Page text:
Early Education and Childcare Coalition manifesto calls for “rescue and reform”

Today, Friday 17 May, the Early Education and Childcare Coalition (EECC) has launched its new manifesto, with proposals to rescue and reform England’s early education and childcare sector. Early Education are one of the 30 organisations in the coalition which brings together representatives of parents and children, practitioners, providers, employers and the business sector.

To support the launch of the manifesto, the Coalition has released new research undertaken by More in Common looking at the importance of childcare reform to voters in England. The research underlines the overwhelming feeling that no child should have to miss out on early education due to family circumstances, with data showing that seven in ten voters (71%) think children should have a right to access early education and childcare regardless of their parents’ employment status

Under current plans to expand childcare support, only children whose parents work a minimum of 16 hours per week are entitled to the new 15 and 30 hours offer being phased in. The Institute for Fiscal Studies previously found that the poorest third of children would get no direct benefit from the current planned expansion. Last month, the National Audit Office (NAO) also raised concerns about the potential for the current expansion to widen the educational attainment gap between the poorest children and their peers.

Today’s research also shows that all segments of voters – whether they have young children or not – recognise the importance of the early years, with two-thirds of voters (67%) believing that investing in early education and childcare benefits the whole country, not just parents – this is up from 59% last year.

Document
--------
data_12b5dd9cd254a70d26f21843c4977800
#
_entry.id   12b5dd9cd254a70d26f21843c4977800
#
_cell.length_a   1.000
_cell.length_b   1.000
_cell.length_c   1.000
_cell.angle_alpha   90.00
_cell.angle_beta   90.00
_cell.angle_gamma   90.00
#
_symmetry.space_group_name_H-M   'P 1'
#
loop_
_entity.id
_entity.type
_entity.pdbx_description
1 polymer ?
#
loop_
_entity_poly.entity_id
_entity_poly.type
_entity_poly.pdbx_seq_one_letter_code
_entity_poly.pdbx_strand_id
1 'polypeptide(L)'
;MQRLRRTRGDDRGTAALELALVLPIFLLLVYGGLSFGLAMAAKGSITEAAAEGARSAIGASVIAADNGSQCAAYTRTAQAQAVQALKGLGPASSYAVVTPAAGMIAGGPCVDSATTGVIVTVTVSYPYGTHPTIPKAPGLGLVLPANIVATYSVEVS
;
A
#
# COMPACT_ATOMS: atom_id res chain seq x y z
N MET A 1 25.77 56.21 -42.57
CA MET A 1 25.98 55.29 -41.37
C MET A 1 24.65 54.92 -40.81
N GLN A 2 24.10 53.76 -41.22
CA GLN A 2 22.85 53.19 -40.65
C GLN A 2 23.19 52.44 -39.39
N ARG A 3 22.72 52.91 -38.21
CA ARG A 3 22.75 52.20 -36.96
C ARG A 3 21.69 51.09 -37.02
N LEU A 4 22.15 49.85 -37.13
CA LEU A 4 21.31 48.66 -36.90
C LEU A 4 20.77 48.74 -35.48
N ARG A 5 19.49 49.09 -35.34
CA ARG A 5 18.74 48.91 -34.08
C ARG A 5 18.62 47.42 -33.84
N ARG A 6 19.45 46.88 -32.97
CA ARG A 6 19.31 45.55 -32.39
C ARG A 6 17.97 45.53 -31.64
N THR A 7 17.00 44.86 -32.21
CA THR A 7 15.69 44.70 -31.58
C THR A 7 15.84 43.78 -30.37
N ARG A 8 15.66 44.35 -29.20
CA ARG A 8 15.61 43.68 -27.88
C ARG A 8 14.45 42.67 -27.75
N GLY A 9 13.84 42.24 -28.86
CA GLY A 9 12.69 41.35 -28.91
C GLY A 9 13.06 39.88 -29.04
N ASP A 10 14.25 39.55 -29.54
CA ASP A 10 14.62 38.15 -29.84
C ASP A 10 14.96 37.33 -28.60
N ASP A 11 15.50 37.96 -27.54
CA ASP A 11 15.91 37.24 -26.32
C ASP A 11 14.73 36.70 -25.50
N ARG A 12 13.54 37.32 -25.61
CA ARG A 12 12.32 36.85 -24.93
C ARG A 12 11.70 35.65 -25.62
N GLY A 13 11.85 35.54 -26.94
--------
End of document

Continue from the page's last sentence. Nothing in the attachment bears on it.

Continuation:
Two-thirds (67%) of voters meanwhile think increased government funding in early education and childcare would improve the life chances of children, with 73% of voters saying that increasing government funding to providers would enable them to offer more places for children.

Current plans to expand the existing 30-hour offer means more children are eligible for government-funded places in early education, however low funding for those places means many providers are unable to offer the new entitlements, or recruit the staff required to meet demand. 

The new Rescue and Reform manifesto highlights three key priorities for the next government, including guaranteeing that all children can access inclusive, high-quality provision that’s affordable for parents. Today’s data reveals that half of voters (53%) are concerned about the availability of early education and childcare in England, with 40% saying it’s difficult to find provision and 49% saying it is unaffordable. 

The polling also found a growing recognition among voters about the importance of the first years of life with around half (49%) saying our experiences before the age of five shape the rest of our lives, and 62% thinking it at least shapes the rest of childhood. 

The manifesto’s other priorities include a call for sustainable and fair funding for all types of providers, and a new early years workforce strategy – something the EECC has been calling for as part of the current expansion. Today’s polling shows that the public is aware of the staffing challenges facing the sector with over half of voters (53%) feeling the number of early education and childcare professionals is too low.

The NAO’s recent report also highlighted the shortage of staff in the sector, while recent research by the EECC and University of Leeds found that 57% of nursery staff and 38% of childminders were considering quitting the sector this year. When this turnover is modelled against increased demand, as many as 100,000 more staff could be required to meet the additional demand and counter the high turnover. 

The EECC’s manifesto also calls for the creation of an independent National Early Education and Childcare Commission to assess, design and implement recommendations regarding the current system. This is alongside a call for a funding review body to be established within five years in order to undertake transparent annual reviews of funding rates, again making recommendations to the Government.

Early Education Chief Executive, Beatrice Merrick, said:

“The Coalition’s manifesto shows that a diverse group of early years stakeholders can come together and agree on constructive ways forward that address our key shared concerns. These include ensuring that all children benefit from high quality early childhood education, especially those for whom it can be most transformative. We must ensure the additional investment in the sector is directed to where it can be most effective in supporting children and families, and used to strengthen the sector through carefully targeted reforms.”

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